Dividend Stocks

IBM Can Easily Raise Its Generous Dividend Again This Year

IBM (NYSE:IBM) spun off 80.1% of its hardware-IT business called Kyndryl (NYSE:KD) on Nov. 4, 2021. After doing that, the company has gotten rid of a negative growth and loss-making business. Now it will have more free cash flow (FCF) to keep paying its huge dividend. As a result, IBM stock should do well over the next year.

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That will be good news for shareholders in IBM stock, as it was down 5.3% year-to-date as of Friday, March 4 with a closing price of $126.62. One thing helping the stock has been its huge dividend of $6.56. That gives the stock a very dividend yield of 5.18%.

As a result, investors want to know if the company can keep on paying this huge dividend after the spin-off.

Where Things Stand With IBM’s Cash Flow

On Jan. 24, IBM reported that its surviving cloud and software business made a quarterly profit of $2.46 billion on a continuing basis vs. $1.19 billion last year. That represents a growth rate of 107%.

However, the dividend cost $1.474 billion for the quarter. This might make it appear that IBM can afford the dividend on a net income basis since it’s below the $2.46 billion in net income.

However, we need to look at it from an FCF standpoint, especially now that Kyndryl is a separate company. The reason is that free cash flow takes into account actual cash payments in and out of the company. There are also certain adjustments that need to be made since the company has a financing division.

Therefore, we are highly dependent on IBM’s own calculations of free cash flow. Fortunately, the company has gone to great pains to explain how its FCF is calculated. This helps us see how it will be able to cover the ongoing dividend payments.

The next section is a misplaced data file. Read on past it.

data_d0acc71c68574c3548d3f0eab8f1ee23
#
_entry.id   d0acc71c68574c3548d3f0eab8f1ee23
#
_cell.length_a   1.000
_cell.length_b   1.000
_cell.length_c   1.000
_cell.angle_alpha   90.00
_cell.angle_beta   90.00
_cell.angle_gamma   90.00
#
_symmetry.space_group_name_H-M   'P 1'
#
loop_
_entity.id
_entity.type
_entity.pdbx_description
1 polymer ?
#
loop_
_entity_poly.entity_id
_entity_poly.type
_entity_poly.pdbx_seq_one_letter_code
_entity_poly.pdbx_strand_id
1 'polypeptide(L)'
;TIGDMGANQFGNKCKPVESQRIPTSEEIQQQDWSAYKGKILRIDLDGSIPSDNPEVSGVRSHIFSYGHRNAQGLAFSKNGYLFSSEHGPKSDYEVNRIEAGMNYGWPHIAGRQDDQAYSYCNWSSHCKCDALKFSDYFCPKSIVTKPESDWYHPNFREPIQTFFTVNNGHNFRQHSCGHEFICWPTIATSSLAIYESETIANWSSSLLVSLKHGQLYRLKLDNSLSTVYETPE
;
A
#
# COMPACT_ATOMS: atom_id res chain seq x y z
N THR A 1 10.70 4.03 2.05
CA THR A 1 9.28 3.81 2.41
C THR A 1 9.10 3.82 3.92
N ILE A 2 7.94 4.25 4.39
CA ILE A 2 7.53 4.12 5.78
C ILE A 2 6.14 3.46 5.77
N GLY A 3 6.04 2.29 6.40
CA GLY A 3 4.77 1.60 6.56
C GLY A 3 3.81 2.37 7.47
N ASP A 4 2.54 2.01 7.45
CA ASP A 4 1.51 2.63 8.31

The final section of the earnings report (page 12) shows how much FCF IBM made in 2021 “post-separation” from Kyndryl. The cash flow from operations was $12.8 billion for the year. After deducting $2.4 billion in capital expenditures and $3.9 billion from changes in financing receivables, its FCF was $6.5 billion.

However, given that there were one-time expenses of $1.4 billion related to the Kyndryl separation the company has a “baseline” FCF of $7.9 billion.

This is more than enough to cover the annual $5.869 billion in dividends for shareholders. It leaves over $2 billion that can be spent on buybacks, debt reduction, or dividend increases.

Consistent Dividend Increases for IBM Stock

IBM has increased its dividend every year for the past 26 years. It has now paid out $1.64 for the past four quarters. That implies that the next dividend declaration should be higher if IBM is going to maintain this dividend growth history.

And now we know that the company can do this. Its annual free cash flow should be sufficient. Moreover, analysts expect that IBM will post significantly higher earnings this year than in 2021.

For example, Seeking Alpha’s survey of 16 analysts indicates that IBM will make $10.03 per share. That is significantly higher than the annual $5.21 in continuing operations earnings per share it made in 2021, as seen on page 5 of its earnings release.

That could also leave room for the company to begin buying back shares again, which would lower its dividend costs going forward.

What To Do With IBM Stock

The average dividend yield for IBM stock in the last four years has been 4.82%, according to Seeking Alpha. We can use this to estimate the value of IBM stock.

For example, let’s assume that IBM raises its quarterly dividend a little over 4% to $1.71, as it did a year ago. That puts the annual rate at $6.84.

If we divide 6.84 by the 4 year average of 4.82%, the price target will be $141.91. That represents a potential rise of 12% over the price on March 4 of $126.62.

Moreover, Morningstar reports that IBM’s average yield over the last 5 years has been 4.63%. Therefore, using the same methodology, the price target is $147.73. That represents a potential upside of 16.7% in the stock price.

This shows that IBM stock is likely to be a good investment for value investors over the next year.

On the date of publication, Mark Hake did not hold (either directly or indirectly) any positions in the securities mentioned in this article. The opinions expressed in this article are those of the writer, subject to the InvestorPlace.com Publishing Guidelines.